Wonmi Ghosts and Wonjjang Proofs

I was hiking Wonmisan (Wonmi Mountain) just now. It was dark, and got me to thinking about ghost stories. I’m supposed to be working on one independently, but I let it stall. It’s for this call for stories, but the problem is, I don’t really know any famous Korean ghost stories. When I’ve asked around, a lot of people have said there isn’t a “most famous” Korean ghost story, and couldn’t really name me individual particular ones. What they did seem familiar with was types of ghosts — the “hungry ghosts” to whom scraps of food are thrown during ancestral rites a couple of times a year, the “virgin ghosts” who seem to be motivated by some horrid wrong in their lives that caused them to fail their Confucian duty to marry, reproduce, and thus carry on someone’s family line (or, as some have joked, because they missed out on the joys of sex), and the ghosts of urban legend, particularly the ghost stories whispered among young men doing their mandatory military service.

So I’ve been working on one story, but I’m wondering if it mightn’t be a triptych of Korean “ghost types” refashioned into unlikely settings. The hungry ghost injected into  a Bucheon rather like the Seoul of A Dwarf Launches a Little Ball, a famous Korean social novel of the 70s; a military service ghost injected into the life of a pop star (or soccer hero) doing his basic training; a tale of “virgin ghosts” that draws on the (actual, historical) murder of three schoolgirls two schoolboys on the very same mountain I’m hiking daily, Wonmisan.

(EDIT: Knowing the victims were boys puts an even stronger “twist” on the virgin ghost tradition, I suppose. Thanks for the correction, Bulgasari, er, Matt.)

I dunno, but I’ll tell you, if I were thinking of writing that ghost story, maybe the best way would beto get myself a flashlight, and bring my laptop with a few batteries, and sit out there in the dark on Wonmisan at night, typing away. After all, back in Seattle, I went down into what some of us called the “spooky bunk room” (or something like that) and worked on my comfort-woman ghost story, a tale I have yet to revise but which is likely to become part of my Dead White Guy Stuck in Korea novel… the one I’m hoping to edit and rewrite next semester, and send out for publication, like, er, sometime after that. Sitting in that spooky bunk room probably didn’t help me in the drafting process, since, once I’m drafting, there’s nothing else in the world but the screen, the keyboard, music on a loop, and a cup of water or (maybe, on a hot day) beer, but I do think that being in the dark, lightless, shuttered, spooky bunk room got me into the mood as I sat there and waited to feel freaked out, so that I could started drafting. Is there a word for that? Can we call it “method writing”? I dunno. Maybe I’m the only weirdo to do this, I dunno. Anyway, I’m sure if I go sit up on the mountain, alone, I’ll find some inspiration. I just don’t know if my little inspirers will let me down off the mountain safe, and sane, when I finish drafting the story.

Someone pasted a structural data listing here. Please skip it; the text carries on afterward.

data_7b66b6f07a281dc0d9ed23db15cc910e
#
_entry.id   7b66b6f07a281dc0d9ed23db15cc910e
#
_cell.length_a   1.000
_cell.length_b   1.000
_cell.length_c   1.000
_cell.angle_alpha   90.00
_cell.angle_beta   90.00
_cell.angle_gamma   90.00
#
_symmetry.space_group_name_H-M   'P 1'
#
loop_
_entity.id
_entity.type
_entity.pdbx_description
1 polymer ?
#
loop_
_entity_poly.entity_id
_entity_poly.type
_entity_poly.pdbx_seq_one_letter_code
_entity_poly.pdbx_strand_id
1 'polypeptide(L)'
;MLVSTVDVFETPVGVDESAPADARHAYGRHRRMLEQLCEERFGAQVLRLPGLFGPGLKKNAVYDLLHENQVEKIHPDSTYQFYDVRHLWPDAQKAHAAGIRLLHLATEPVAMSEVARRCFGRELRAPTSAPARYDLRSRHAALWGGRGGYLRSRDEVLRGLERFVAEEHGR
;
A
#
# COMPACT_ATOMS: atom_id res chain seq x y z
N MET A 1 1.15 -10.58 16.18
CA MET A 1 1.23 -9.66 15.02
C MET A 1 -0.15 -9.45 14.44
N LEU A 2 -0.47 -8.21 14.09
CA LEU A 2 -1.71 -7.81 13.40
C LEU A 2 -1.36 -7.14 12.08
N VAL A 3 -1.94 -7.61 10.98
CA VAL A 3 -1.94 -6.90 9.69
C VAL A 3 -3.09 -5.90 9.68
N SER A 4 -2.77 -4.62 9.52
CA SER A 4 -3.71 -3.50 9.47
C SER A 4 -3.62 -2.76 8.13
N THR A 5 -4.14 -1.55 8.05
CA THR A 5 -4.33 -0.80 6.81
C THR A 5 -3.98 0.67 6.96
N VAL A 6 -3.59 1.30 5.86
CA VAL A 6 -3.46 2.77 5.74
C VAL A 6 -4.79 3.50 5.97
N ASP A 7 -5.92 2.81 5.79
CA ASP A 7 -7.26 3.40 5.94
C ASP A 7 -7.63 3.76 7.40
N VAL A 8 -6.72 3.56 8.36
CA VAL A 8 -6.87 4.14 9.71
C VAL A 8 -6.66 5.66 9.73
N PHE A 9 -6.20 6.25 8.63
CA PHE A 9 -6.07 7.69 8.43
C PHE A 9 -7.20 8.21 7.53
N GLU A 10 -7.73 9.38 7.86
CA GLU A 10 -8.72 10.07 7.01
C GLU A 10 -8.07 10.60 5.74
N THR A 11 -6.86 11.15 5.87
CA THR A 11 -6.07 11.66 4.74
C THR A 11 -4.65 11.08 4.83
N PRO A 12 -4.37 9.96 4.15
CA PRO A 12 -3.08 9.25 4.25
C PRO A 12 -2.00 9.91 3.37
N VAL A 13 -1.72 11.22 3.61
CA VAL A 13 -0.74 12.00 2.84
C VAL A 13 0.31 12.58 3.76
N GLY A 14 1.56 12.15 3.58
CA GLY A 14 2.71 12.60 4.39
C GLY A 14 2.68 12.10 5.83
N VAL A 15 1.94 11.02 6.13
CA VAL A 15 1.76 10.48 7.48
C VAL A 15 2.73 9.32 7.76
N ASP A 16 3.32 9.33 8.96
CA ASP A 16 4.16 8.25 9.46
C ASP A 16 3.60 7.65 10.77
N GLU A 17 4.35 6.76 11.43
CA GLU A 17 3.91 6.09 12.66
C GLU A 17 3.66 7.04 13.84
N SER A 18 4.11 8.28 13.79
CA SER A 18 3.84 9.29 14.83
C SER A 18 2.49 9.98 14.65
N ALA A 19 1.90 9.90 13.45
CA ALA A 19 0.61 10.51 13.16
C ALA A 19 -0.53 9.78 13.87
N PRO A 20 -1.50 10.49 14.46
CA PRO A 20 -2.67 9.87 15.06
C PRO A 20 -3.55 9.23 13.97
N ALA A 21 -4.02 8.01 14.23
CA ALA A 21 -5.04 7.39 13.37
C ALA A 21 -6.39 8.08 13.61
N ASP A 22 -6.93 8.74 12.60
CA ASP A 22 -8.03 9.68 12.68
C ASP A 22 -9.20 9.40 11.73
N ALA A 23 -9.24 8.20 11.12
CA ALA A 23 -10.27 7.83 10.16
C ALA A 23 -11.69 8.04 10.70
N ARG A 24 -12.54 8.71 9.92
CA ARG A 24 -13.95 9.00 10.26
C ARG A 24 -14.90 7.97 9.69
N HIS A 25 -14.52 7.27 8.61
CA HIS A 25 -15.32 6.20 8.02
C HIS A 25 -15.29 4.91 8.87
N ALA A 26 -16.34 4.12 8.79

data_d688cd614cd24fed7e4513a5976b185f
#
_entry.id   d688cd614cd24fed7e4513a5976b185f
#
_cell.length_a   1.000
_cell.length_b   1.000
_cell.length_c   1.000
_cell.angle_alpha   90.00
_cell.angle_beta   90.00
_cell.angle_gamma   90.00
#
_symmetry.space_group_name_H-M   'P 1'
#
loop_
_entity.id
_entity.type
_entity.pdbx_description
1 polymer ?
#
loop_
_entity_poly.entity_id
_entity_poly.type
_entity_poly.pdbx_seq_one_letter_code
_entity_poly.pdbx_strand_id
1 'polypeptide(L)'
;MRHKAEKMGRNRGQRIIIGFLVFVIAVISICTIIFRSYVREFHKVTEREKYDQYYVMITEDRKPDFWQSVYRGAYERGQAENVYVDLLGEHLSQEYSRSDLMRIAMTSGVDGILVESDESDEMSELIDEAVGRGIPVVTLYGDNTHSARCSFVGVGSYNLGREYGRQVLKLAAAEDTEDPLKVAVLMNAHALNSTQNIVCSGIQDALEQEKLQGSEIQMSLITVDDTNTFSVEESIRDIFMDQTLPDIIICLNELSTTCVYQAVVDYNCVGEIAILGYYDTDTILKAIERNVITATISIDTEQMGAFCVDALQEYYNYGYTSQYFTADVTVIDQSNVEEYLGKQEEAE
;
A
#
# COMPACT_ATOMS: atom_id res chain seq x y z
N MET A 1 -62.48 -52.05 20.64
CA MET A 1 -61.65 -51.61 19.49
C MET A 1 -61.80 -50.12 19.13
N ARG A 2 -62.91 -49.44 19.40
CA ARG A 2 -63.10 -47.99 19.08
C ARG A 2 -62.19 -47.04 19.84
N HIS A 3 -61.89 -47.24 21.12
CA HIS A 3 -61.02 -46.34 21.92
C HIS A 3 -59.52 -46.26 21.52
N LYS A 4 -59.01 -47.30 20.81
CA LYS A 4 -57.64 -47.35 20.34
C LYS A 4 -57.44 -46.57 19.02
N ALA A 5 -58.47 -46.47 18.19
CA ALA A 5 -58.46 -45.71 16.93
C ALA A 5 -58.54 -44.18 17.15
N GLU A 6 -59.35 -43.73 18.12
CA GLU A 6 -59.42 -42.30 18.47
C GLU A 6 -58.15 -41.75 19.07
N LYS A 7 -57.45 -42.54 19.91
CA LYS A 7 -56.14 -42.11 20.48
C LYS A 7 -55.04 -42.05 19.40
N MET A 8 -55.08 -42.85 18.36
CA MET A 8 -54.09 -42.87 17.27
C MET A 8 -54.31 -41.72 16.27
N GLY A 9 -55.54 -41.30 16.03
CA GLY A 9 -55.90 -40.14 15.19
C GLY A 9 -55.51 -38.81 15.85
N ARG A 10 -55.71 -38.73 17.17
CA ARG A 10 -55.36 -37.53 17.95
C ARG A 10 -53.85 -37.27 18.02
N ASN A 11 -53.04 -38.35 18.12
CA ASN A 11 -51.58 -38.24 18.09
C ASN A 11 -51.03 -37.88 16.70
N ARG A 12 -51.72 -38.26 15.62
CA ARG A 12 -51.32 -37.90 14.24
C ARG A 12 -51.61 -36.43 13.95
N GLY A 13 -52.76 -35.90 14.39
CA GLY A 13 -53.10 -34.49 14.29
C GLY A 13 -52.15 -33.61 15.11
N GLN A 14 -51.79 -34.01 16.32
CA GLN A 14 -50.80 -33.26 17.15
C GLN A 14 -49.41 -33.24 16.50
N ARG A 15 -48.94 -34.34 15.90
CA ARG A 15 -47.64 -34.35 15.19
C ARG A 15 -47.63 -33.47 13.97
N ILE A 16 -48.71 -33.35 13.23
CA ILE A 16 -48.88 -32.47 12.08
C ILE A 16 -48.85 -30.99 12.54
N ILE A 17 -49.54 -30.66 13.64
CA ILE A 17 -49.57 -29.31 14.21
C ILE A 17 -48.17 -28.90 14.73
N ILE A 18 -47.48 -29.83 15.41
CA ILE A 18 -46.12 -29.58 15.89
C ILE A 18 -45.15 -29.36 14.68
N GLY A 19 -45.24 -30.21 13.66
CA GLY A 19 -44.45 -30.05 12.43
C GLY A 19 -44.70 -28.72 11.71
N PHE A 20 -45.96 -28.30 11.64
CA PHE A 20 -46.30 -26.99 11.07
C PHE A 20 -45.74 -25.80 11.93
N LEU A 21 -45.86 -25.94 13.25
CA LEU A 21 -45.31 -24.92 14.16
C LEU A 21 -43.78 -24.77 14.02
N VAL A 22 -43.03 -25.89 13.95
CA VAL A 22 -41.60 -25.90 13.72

Anyway, yes, I got down off the mountain at 8:35pm, quite some time after sundown (and quite late enough for me to spook some people who were taking a break by the badminton courts up near the “first peak,” and who thought they  were the last to climb down.  I shall have to remember not to leave it so late next time, as it was really dark and I had to take the stairs at one point where I prefer to hike down the rough dirt, because I couldn’t really see the footholds in the rough dirt and didn’t want to risk breaking a leg. Or, if I do climb up with the laptop, like a fool, I shall have to remember to bring my bug spray and a headlamp. (Yes, I have one, as I think I’d like to see the mountaintop by night sometime this summer. With tons of bug spray on, of course.)

As I was scrambling down the last bit of mountain trail, I realized that I was so busy posting about the Catholics and the protest in Seoul that I forgot to post a bit of writing news: last night, I submitted (to the excellent Claude Lalumière) the page proof corrections for “Wonjjang and the Madman of Pyongyang,” which will be published sometime later this year in the twelfth annual volume of the Canadian SF anthology Tesseracts, which is chock full of big fat novellas for you to enjoy.

When Tesseracts Twelve comes out later this summer, I’ll post a link where you can order it online — one for North Americans, and one for those in Korea who want to read it, assuming it’ll be available through Whatthebook.com — but for now, here’s a link to the page listing at EDGE’s website. Oh, and you can read the intro, and the first page of each story (including mine) here.

4 thoughts on “Wonmi Ghosts and Wonjjang Proofs

  1. I heartily recommend going hiking at night. I do it many nights in the summer, the beaches next to my apartment here in Busan being completely packed at that time of year. But man, midnight on a high peak overlooking the cliffs and sea, cool breezes, not a soul for miles…it’s really quite serene.